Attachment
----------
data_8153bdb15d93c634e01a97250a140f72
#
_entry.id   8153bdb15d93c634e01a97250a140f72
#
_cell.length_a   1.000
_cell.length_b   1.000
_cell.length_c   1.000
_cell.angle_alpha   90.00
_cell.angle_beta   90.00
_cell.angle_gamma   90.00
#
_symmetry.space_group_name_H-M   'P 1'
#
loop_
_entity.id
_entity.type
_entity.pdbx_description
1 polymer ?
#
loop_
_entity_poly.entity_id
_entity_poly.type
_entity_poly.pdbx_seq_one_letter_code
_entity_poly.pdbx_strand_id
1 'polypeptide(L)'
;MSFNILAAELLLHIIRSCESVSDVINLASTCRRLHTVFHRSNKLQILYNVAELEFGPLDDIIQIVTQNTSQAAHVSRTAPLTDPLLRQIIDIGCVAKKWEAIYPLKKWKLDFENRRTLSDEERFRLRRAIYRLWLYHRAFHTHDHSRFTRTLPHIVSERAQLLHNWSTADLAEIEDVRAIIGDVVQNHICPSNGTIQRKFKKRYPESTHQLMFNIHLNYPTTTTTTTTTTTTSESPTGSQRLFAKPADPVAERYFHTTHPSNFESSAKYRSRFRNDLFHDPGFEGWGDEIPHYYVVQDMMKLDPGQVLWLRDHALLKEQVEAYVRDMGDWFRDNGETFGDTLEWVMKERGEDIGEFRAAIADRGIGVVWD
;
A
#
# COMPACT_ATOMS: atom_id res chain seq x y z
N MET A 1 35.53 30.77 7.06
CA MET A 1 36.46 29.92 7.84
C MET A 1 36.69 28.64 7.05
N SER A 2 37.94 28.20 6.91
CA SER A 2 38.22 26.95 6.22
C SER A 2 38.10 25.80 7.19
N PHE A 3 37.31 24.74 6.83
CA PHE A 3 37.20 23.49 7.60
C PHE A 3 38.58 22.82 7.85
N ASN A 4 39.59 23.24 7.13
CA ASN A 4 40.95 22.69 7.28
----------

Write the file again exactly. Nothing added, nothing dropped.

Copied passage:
data_8153bdb15d93c634e01a97250a140f72
#
_entry.id   8153bdb15d93c634e01a97250a140f72
#
_cell.length_a   1.000
_cell.length_b   1.000
_cell.length_c   1.000
_cell.angle_alpha   90.00
_cell.angle_beta   90.00
_cell.angle_gamma   90.00
#
_symmetry.space_group_name_H-M   'P 1'
#
loop_
_entity.id
_entity.type
_entity.pdbx_description
1 polymer ?
#
loop_
_entity_poly.entity_id
_entity_poly.type
_entity_poly.pdbx_seq_one_letter_code
_entity_poly.pdbx_strand_id
1 'polypeptide(L)'
;MSFNILAAELLLHIIRSCESVSDVINLASTCRRLHTVFHRSNKLQILYNVAELEFGPLDDIIQIVTQNTSQAAHVSRTAPLTDPLLRQIIDIGCVAKKWEAIYPLKKWKLDFENRRTLSDEERFRLRRAIYRLWLYHRAFHTHDHSRFTRTLPHIVSERAQLLHNWSTADLAEIEDVRAIIGDVVQNHICPSNGTIQRKFKKRYPESTHQLMFNIHLNYPTTTTTTTTTTTTSESPTGSQRLFAKPADPVAERYFHTTHPSNFESSAKYRSRFRNDLFHDPGFEGWGDEIPHYYVVQDMMKLDPGQVLWLRDHALLKEQVEAYVRDMGDWFRDNGETFGDTLEWVMKERGEDIGEFRAAIADRGIGVVWD
;
A
#
# COMPACT_ATOMS: atom_id res chain seq x y z
N MET A 1 35.53 30.77 7.06
CA MET A 1 36.46 29.92 7.84
C MET A 1 36.69 28.64 7.05
N SER A 2 37.94 28.20 6.91
CA SER A 2 38.22 26.95 6.22
C SER A 2 38.10 25.80 7.19
N PHE A 3 37.31 24.74 6.83
CA PHE A 3 37.20 23.49 7.60
C PHE A 3 38.58 22.82 7.85
N ASN A 4 39.59 23.24 7.13
CA ASN A 4 40.95 22.69 7.28